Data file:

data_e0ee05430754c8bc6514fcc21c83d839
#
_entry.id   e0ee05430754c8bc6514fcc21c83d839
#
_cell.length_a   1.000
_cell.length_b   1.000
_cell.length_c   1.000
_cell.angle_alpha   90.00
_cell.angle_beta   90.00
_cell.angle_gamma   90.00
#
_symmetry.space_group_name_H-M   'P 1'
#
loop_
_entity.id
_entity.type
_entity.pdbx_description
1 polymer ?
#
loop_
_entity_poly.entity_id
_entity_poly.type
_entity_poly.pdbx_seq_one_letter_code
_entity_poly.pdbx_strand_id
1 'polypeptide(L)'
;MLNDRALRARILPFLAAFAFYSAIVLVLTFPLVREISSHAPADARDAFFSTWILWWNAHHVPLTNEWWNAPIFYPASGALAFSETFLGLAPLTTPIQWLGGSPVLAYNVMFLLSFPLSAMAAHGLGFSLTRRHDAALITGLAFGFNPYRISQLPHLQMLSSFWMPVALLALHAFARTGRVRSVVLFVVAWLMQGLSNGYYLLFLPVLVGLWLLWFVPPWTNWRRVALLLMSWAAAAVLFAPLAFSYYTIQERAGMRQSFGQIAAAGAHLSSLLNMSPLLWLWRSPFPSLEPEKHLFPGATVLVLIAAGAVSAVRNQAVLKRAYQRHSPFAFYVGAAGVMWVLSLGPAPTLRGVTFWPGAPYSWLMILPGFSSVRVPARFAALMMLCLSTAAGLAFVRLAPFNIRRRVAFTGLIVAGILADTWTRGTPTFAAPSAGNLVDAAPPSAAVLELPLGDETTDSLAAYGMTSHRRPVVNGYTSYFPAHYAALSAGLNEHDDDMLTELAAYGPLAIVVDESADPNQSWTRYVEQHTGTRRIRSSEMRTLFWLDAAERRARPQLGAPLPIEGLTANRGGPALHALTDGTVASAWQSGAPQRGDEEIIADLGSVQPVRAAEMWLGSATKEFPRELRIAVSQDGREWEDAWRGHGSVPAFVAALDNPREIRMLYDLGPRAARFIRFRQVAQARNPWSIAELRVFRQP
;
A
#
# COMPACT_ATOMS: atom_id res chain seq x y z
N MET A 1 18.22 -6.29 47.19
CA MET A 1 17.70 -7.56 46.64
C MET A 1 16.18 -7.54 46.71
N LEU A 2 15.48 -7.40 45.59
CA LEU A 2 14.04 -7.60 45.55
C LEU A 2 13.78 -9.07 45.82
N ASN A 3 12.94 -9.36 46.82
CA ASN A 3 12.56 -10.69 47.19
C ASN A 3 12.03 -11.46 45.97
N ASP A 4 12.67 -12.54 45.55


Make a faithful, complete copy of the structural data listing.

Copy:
data_e0ee05430754c8bc6514fcc21c83d839
#
_entry.id   e0ee05430754c8bc6514fcc21c83d839
#
_cell.length_a   1.000
_cell.length_b   1.000
_cell.length_c   1.000
_cell.angle_alpha   90.00
_cell.angle_beta   90.00
_cell.angle_gamma   90.00
#
_symmetry.space_group_name_H-M   'P 1'
#
loop_
_entity.id
_entity.type
_entity.pdbx_description
1 polymer ?
#
loop_
_entity_poly.entity_id
_entity_poly.type
_entity_poly.pdbx_seq_one_letter_code
_entity_poly.pdbx_strand_id
1 'polypeptide(L)'
;MLNDRALRARILPFLAAFAFYSAIVLVLTFPLVREISSHAPADARDAFFSTWILWWNAHHVPLTNEWWNAPIFYPASGALAFSETFLGLAPLTTPIQWLGGSPVLAYNVMFLLSFPLSAMAAHGLGFSLTRRHDAALITGLAFGFNPYRISQLPHLQMLSSFWMPVALLALHAFARTGRVRSVVLFVVAWLMQGLSNGYYLLFLPVLVGLWLLWFVPPWTNWRRVALLLMSWAAAAVLFAPLAFSYYTIQERAGMRQSFGQIAAAGAHLSSLLNMSPLLWLWRSPFPSLEPEKHLFPGATVLVLIAAGAVSAVRNQAVLKRAYQRHSPFAFYVGAAGVMWVLSLGPAPTLRGVTFWPGAPYSWLMILPGFSSVRVPARFAALMMLCLSTAAGLAFVRLAPFNIRRRVAFTGLIVAGILADTWTRGTPTFAAPSAGNLVDAAPPSAAVLELPLGDETTDSLAAYGMTSHRRPVVNGYTSYFPAHYAALSAGLNEHDDDMLTELAAYGPLAIVVDESADPNQSWTRYVEQHTGTRRIRSSEMRTLFWLDAAERRARPQLGAPLPIEGLTANRGGPALHALTDGTVASAWQSGAPQRGDEEIIADLGSVQPVRAAEMWLGSATKEFPRELRIAVSQDGREWEDAWRGHGSVPAFVAALDNPREIRMLYDLGPRAARFIRFRQVAQARNPWSIAELRVFRQP
;
A
#
# COMPACT_ATOMS: atom_id res chain seq x y z
N MET A 1 18.22 -6.29 47.19
CA MET A 1 17.70 -7.56 46.64
C MET A 1 16.18 -7.54 46.71
N LEU A 2 15.48 -7.40 45.59
CA LEU A 2 14.04 -7.60 45.55
C LEU A 2 13.78 -9.07 45.82
N ASN A 3 12.94 -9.36 46.82
CA ASN A 3 12.56 -10.69 47.19
C ASN A 3 12.03 -11.46 45.97
N ASP A 4 12.67 -12.54 45.55